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The Letter

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Author: Rabbit

Waiting is always the hardest part.

You've written a story, first pouring your heart into the rough draft, then editing and editing and editing until your very soul rebelled at the idea of sitting at your keyboard for even one more instant. You had the document beta-read by a group of serious writers, and have carefully judged which comments to act upon, and which ones not to. Then, with equal care, you selected a potential market to submit said story to, looking over several issues of the magazine or perhaps other published collections by the same marque, in order to determine whether your story might be one that they are interested in.

So you formally submitted your work. And now you wait.

Days pile up, then weeks. At first you check your e-mail frequently, and eagerly peer into your snail-mail box. But as time passes, you begin to worry. Why is it taking so long? you ask yourself. Haven't they made up their minds yet? Don't they know I have other places to market this story? Stubbornly, however, your might-be publisher (like the Mona Lisa and the Sphinx) maintains a perfect silence.

Then, one day long after you've given up hope, you finally receive the word you're waiting for. You come across a familiar envelope, tucked in neatly between the electric bill and an invitation to worship at the new Baptist church across town. At first you don't recognize the thing, even though you've seen it before. The address is written in your own hand, you notice; it takes several puzzled seconds before you take in the stamped-on return address of the publisher you wrote so very hopefully, so very long ago.

Suddenly, time stops. You stare down at the publisher's reply, last month's electric bill and next Sunday's Baptist services totally forgotten. The Answer lies in your hand at long, long last!

Have you finally sold a story?

Are you about to join the ranks of published writers?

Has your brilliance and genius and hard work been recognized, or does a cruel, standardized rejection slip lie waiting for you within?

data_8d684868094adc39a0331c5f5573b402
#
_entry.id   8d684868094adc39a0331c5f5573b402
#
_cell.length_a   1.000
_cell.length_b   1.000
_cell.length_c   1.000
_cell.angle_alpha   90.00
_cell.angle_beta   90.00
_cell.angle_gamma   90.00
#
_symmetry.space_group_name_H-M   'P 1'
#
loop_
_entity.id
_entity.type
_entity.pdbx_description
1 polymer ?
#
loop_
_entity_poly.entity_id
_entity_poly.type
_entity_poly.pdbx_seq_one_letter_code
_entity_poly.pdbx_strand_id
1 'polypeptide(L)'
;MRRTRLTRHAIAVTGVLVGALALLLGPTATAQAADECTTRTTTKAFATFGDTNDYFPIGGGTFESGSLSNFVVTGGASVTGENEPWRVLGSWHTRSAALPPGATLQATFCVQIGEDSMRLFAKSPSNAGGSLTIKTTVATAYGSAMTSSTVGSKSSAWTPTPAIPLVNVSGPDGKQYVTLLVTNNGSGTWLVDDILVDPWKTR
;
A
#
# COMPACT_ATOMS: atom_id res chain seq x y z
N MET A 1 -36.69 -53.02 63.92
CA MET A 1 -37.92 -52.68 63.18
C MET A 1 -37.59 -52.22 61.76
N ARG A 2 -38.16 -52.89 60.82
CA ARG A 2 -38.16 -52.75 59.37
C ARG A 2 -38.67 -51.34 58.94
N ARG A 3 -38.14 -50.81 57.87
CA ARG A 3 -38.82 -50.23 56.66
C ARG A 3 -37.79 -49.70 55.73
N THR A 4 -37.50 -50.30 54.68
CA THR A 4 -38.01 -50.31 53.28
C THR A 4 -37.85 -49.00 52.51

Your heart beats rapidly, your eyes remain fixed on the envelope, your feet are rooted to the ground. You breathe shallowly and rapidly. My Heavens! you mutter to yourself. My Heavens! I can't believe I'm so worked up about this! It's just a damn story!

And that, of course, is the instant when you know, the instant when you finally realize that writing has become perhaps the most important thing in your life, the truth that defines who and what you are. This is the cusp, the denouement, the point in time when you finally open your eyes and discover the true shape of the face that has so long lain hidden away. You wouldn't trade the sense of hope that lies glowing in your breast for a winning Powerball ticket, you realize in wonder. You truly would not! For the first time you truly realize just how deeply things have changed for you since you became serious about writing. How very much your priorities have shifted.

It's the moment when you finally recognize just how much you truly care about your work.

Your art.

Very slowly you sit down right where you are, still staring at the unopened envelope. Cars pass by, a neighbor jogs down the street, birds sing and dogs bark. But you just sit and gaze downwards, cherishing the moment and wondering at how very deeply your feelings run. For it no longer matters so much to you whether your manuscript was bought or not; you have just learned something important about yourself, something profound and life-shaping and beautiful. You have become a writer, you now realize, whatever mundane profession you might follow in order to put food on the table and pay for a warm place to type. You are an artist, and therefore as free as the wind.

At long, long last, you have found your soul.